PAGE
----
Andy Scott reformed a version of Sweet and still tours with his band in Europe. In the 1980s Steve Priest settled in the United States where he has his own band, performing Sweet’s music.

For many musicians Sweet remains one of the most influential and covered early hard rock bands.

For the few fans in the know, Sweet’s musical output remains a treasured high point of 1970s rock music.

20 thoughts on “Sweet – The Most Underrated Band Of The 70s, Releases Their Final Hit, Love Is Like Oxygen, 40 Years Ago

  1. Rick

    One of my favorite memories is going to a County Fair, riding a rollercoaster, and “Love Is Like Oxygen” was playing. It seemed to match the ride. I have never forgotten that moment or the song. Sweet is or was a great band. Their influence on music is so obvious and I still hear “Ballroom Blitz” all over the place. Their vocals are amazing, and they were great musicians with solid performances. They have sold a lot of records, so that counts for something. They are far from forgotten.

  2. chris

    This was a good write up about SWEET. They just seemed to have a string of bad luck that they couldn’t get away from. As far as talent, harmonies, and musicianship these guys were second to none! Their harmonies are just unbelievable! There will never be another band like them. I have a diverse taste in music and I love all of their stuff from the early bubblegum stuff to the last 3 albums they did without Brian but my favorite era was the hard rock years – Give us a Wink and Off the Record. These guys created magic together

    Andy is the only classic member left and he still is carrying on the Sweet name Thankfully!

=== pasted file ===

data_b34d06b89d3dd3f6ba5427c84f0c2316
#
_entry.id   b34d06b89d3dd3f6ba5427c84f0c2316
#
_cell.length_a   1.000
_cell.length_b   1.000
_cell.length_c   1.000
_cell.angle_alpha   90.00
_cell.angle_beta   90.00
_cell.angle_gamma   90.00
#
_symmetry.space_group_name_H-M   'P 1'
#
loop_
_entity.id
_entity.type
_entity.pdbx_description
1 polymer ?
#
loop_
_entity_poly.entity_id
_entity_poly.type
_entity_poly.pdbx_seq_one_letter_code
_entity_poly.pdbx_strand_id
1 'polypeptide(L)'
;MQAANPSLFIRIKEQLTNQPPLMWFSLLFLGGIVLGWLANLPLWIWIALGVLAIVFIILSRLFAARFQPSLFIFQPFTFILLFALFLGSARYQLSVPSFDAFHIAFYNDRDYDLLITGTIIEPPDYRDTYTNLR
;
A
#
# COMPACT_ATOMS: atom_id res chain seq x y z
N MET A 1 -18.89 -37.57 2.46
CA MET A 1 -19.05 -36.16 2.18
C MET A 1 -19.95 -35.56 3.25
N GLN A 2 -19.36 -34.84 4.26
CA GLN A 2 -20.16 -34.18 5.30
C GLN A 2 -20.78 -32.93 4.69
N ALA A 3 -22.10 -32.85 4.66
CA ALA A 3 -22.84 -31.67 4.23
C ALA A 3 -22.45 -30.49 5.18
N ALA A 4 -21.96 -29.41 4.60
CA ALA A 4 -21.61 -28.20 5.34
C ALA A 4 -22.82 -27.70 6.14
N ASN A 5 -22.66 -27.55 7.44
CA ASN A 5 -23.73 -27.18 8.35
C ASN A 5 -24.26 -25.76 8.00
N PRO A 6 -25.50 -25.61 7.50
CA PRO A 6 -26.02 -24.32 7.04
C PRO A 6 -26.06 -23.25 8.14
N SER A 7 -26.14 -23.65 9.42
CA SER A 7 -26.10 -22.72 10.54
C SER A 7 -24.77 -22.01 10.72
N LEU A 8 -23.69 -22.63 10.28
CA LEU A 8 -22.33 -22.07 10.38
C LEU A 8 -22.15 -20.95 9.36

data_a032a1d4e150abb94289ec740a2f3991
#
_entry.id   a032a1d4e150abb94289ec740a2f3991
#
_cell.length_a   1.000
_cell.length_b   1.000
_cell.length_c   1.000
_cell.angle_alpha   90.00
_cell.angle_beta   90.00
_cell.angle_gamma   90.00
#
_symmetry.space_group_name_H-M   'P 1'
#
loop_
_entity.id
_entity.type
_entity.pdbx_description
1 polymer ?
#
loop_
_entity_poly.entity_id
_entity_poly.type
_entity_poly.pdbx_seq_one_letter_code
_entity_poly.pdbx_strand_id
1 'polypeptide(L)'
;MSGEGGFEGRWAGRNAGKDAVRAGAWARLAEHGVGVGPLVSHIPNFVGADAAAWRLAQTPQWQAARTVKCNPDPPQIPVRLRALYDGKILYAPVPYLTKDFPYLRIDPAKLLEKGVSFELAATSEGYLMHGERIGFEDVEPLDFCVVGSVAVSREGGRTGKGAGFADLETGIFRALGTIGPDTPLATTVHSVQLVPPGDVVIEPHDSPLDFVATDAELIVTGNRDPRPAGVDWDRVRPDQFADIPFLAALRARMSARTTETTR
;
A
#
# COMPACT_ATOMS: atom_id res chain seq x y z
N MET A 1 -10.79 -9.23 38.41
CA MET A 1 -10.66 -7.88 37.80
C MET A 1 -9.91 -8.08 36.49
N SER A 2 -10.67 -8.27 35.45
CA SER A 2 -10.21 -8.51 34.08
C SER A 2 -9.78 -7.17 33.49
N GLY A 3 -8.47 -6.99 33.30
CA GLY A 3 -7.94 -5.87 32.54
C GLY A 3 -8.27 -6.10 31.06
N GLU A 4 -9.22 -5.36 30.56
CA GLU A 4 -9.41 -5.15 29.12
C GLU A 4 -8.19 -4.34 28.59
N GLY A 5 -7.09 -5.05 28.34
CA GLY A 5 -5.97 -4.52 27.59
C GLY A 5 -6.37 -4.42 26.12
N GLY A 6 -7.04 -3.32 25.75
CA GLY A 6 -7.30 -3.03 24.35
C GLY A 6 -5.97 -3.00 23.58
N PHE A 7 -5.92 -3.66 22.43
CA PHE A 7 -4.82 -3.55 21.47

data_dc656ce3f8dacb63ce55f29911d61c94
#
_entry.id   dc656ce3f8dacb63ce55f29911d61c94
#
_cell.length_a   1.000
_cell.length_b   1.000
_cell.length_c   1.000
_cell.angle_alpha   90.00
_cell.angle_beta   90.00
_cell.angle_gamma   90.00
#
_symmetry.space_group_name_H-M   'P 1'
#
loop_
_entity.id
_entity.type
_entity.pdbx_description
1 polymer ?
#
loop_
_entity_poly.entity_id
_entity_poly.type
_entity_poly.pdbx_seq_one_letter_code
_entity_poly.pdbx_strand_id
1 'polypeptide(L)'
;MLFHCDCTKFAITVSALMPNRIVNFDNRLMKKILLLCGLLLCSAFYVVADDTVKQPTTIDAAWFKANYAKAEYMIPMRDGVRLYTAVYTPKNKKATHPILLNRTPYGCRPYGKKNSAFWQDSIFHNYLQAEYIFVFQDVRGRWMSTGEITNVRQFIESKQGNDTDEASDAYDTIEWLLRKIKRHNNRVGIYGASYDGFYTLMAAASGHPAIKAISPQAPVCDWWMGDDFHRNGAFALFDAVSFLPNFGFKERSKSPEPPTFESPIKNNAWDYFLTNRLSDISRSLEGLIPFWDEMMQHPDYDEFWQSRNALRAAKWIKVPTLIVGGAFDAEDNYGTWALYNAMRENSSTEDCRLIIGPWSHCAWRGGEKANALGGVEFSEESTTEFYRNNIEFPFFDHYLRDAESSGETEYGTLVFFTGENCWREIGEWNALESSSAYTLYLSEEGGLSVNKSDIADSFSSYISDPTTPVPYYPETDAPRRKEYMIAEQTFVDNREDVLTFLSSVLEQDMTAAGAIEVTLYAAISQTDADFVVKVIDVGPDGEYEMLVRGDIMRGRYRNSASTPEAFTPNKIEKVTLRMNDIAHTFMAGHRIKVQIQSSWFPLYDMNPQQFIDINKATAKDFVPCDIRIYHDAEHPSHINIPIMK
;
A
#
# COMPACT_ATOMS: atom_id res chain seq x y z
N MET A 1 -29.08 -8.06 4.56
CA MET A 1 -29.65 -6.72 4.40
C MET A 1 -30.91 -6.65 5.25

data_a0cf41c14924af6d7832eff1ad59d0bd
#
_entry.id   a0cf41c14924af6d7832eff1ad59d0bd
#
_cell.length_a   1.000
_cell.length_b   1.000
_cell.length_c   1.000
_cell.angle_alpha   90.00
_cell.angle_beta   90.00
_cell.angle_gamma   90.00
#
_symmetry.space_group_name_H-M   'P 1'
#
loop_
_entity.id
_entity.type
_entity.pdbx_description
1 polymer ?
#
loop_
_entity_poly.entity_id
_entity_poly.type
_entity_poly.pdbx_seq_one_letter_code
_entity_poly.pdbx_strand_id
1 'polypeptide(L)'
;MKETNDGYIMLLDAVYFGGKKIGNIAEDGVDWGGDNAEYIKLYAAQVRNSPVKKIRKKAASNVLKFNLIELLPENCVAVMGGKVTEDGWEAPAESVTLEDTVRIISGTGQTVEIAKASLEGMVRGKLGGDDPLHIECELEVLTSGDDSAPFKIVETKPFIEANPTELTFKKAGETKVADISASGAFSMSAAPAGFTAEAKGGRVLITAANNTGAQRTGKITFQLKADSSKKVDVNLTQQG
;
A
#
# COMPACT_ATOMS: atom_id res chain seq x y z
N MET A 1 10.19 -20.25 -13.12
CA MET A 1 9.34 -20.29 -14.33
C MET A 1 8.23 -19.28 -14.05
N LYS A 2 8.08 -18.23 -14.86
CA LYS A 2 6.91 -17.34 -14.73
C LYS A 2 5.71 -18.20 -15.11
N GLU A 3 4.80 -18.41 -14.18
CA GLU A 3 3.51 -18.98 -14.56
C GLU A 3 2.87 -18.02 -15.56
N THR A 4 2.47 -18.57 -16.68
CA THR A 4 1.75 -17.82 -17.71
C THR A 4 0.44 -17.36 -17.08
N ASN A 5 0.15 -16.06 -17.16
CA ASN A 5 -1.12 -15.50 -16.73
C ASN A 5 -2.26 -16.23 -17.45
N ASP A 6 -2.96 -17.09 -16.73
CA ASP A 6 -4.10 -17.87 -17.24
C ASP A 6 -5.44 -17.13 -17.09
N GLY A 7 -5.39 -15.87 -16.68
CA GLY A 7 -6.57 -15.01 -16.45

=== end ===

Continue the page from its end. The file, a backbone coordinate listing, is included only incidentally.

May their name and music live on forever!

    Chris a huger Sweet fan in the States

  3. Anthony

    Those boys kicked ASS…many of today’s bands suck compared to what they brought to the world..grew up as a 12 year old listener who idolized them… Anthony

  4. Eddie

    Lifelong fan of everything from The Poppa Joe, Mr. McGallagher, Funny Funny, Alexander Graham Bell era to Andy Scott’s current. But, yeah, the problem for them was that most people do not have eclectic musical tastes. They were as pop as The Monkees at times (with infinitely better harmonies) AND as rock as Hendrix at others. I love both, but remember that Jimi was booed when he opened for The Monkees. Quite a shame. Still one of my favorite bands. Listening to them now in fact.

  5. Tom M

    The first 45 I ever owned here in the US as a 13 year old teen was “Little Wiily.” By the time I was 19 in 1978, my all time favorite song was “Love Is Like Oxygen.” I don’t buy into the notion that because their music evolved that played a part in their lack of commercial success. I think their fans evolved as well. Certainly The Beatles, among others, music completely changed over time without a drop in popularity. I think by the 1970’s the competition for air time was so competitive with so many good bands someone was going to fall thru the cracks. Connelly’s destructive behavior didn’t help by missing out on touring with The Who. Had they been an American band marketed here things might have been different. Sweet was infinitely more talented than the gimmicky KISS who never would have never been famous had they been from England.